Tuesday, October 13, 2009

Half Marathon Thoughts

Over the last few months, I've been training to run the San Jose Rock & Roll Half Marathon.  A couple of factors went into my decision to fly cross-country to run the race.  First, I've signed-up to run the Florida Ironman 70.3 in May and need to get ready for the run.  Next, it's cool in California!  With temperatures in the 50's in the mornings - it just seemed like the perfect way to beat the Florida heat and humidity.  And best of all, my daughters live in California, so this race would allow for a reunion that is long overdue.

Friday afternoon, I hopped on a plane and was in San Jose by 9:00.  Saturday was a rest day that included packet pick-up and some shopping at the expo.  After a light dinner, it was off to bed and a good nights sleep.  As expected, the weather was cool and clear when Sunday morning rolled around.  I was up very early and spent some extra time making sure that I had packed all of the gels and Shot Blocks I planned to use during the run.

About 90 minutes prior to race time, I walked down to the starting area.  Let me say that the organization of the race was outstanding!  The entire layout was designed to move runners efficiently through the process of dropping off clothing and other items for secure storage, past an area where food and drink were available (all free) and finally into the numbered corrals.  I was in corral #10.  This area is for runners that expected to complete the race in 2hours and 45 minutes.

By the time I got into my corral, the crowd had really stared to build.  There were over 11,500 runners at this event and I have to admit - I was pretty jazzed to be part of the crowd.  After doing triathlons that typically number 800 - 1200 participants, the size of the crowd was something to marvel.  When the gun fired . . . . . no one in corral 10 even budged.  For that matter, I looked as far forward as I could and couldn't detect anyone moving!

After at least 5-minutes, we began to shuffle towards the start line.  When we finally made it to the official start line, everyone was cheering and waving at the cameras.  I was just moving with the crowd trying to take it all in.  After a few minutes, the crowd began to thin and I started to settle into a comfortable pace.

Long before the race, I had decided that I would use my pulse to determine my pace for the day.  I know that I can comfortably run at a heart rate of 130 - 135.  It's not a fast pace, but it's sustainable for me.  My thinking was that the cool weather would allow for a faster pace - while keeping my pulse on target.  So, after about a half mile at my slow, comfortable pace - I looked at my Garmin and noticed that my pulse was at 155.  I slowed and my pulse dropped to 152.  Okay, time to re-evaluate my race plan.  I was feeling good and my breathing was easy - so I quickly decided that my race pace would be based on a 150 - 155 heart rate.  With that decision made, I put my head down and tried to get into a comfortable rhythm.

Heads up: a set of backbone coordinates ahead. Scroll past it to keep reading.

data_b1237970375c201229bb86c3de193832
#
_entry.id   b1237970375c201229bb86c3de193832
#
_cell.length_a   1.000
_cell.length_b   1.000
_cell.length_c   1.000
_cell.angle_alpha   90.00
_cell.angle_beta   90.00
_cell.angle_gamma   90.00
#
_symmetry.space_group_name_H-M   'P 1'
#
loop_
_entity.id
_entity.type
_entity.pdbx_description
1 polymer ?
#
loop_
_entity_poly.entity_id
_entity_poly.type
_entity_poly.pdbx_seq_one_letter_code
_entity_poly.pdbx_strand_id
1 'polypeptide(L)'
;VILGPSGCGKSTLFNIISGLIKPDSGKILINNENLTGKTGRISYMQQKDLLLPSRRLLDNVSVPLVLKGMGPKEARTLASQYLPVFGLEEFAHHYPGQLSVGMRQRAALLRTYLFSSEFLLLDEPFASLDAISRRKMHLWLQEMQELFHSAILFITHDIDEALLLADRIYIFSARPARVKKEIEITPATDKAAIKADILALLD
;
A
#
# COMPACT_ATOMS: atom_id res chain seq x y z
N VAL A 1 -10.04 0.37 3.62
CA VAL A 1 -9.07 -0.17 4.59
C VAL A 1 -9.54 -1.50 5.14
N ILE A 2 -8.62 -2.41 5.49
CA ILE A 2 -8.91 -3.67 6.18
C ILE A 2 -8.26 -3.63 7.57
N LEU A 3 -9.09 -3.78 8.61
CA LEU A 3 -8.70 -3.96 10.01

There were a few memorable moments during the next few miles.  First, around mile three, I caught up to a guy that had to weigh 350 pounds.  Imagine Santa Clause, sweating profusely in a bright yellow tee-shirt!  I had two immediate thoughts:  First, "OMG - he's going to kill himself".  Next, "OMG, I'm barely faster than him!"  I picked up my pace for a few minutes to clear Santa.

Next, as I approached an aid station at mile 4, there was a runner sitting on the ground surrounded by paramedics.  It was difficult to see much, but he appeared to be young and very very out of it.  I spent some time thinking about what might have gone wrong to put a young, healthy looking guy on the ground this early into the race.  It occupied my mind for a while.

By mile 5, there wasn't much passing going on.  I had fallen in with a loose group of people that were running at the same pace and everyone seemed content to just hammer out the miles.  There was a little chatter at times, but mostly just the sound of shoes on the pavement.   As the miles went by, I was pleased that I didn't have to stop and walk.  I think the cool weather was the biggest factor in keeping me on pace.  Up until the race, I had never run more than 9 miles - so I wanted to be careful to keep some energy in reserve.

By the time I reached mile 10, I did the math and determined that I was well ahead of my 2 hour 45 minute goal - but was not going to be able to finish in 2 hours and 30 minutes (which had been the best I thought I might be capable of doing).  I was feeling good, so I picked up my pace and decided that I would shoot for a negative split on the last 3.1 miles.

At mile 12, I was making good time and passing people when I (we) came upon a fire truck parked at a 45 degree angle on the road.  There were at least 3 motorcycle policemen beside the truck - blocking the road.  As the group came to a stop, an ambulance made a U-turn from behind the fire truck and headed out with sirens blaring.  It didn't add much time and at the time I thought how close someone had gotten to finishing the race.

I finished the race and was very happy with my result.  Given that I've never been a "Runner" - I was thrilled to finish and was very pleased to have do it right between my two goal times. My official race time was 2 hours and 38 minutes. I'm pleased to say that I could have gone  harder and felt great the next day!  The day was capped off with a Jonny Lang concert in the park and the finishers "Free Beer".  All in all a great weekend and something I  will do again (before May)!


  1. Good job... while we were sweating on the SunCoast. I had a guy drop in front of me at mile 21 of the Houston Marathon one year. Heart attack.. so take it easy out there!

  2. Good job.

    I just read 2 people died at that race. So yes, take it easy!

  3. I love race re-caps! Nice to have pleasant thoughts, good memories, and lessons learned! Yeah for you!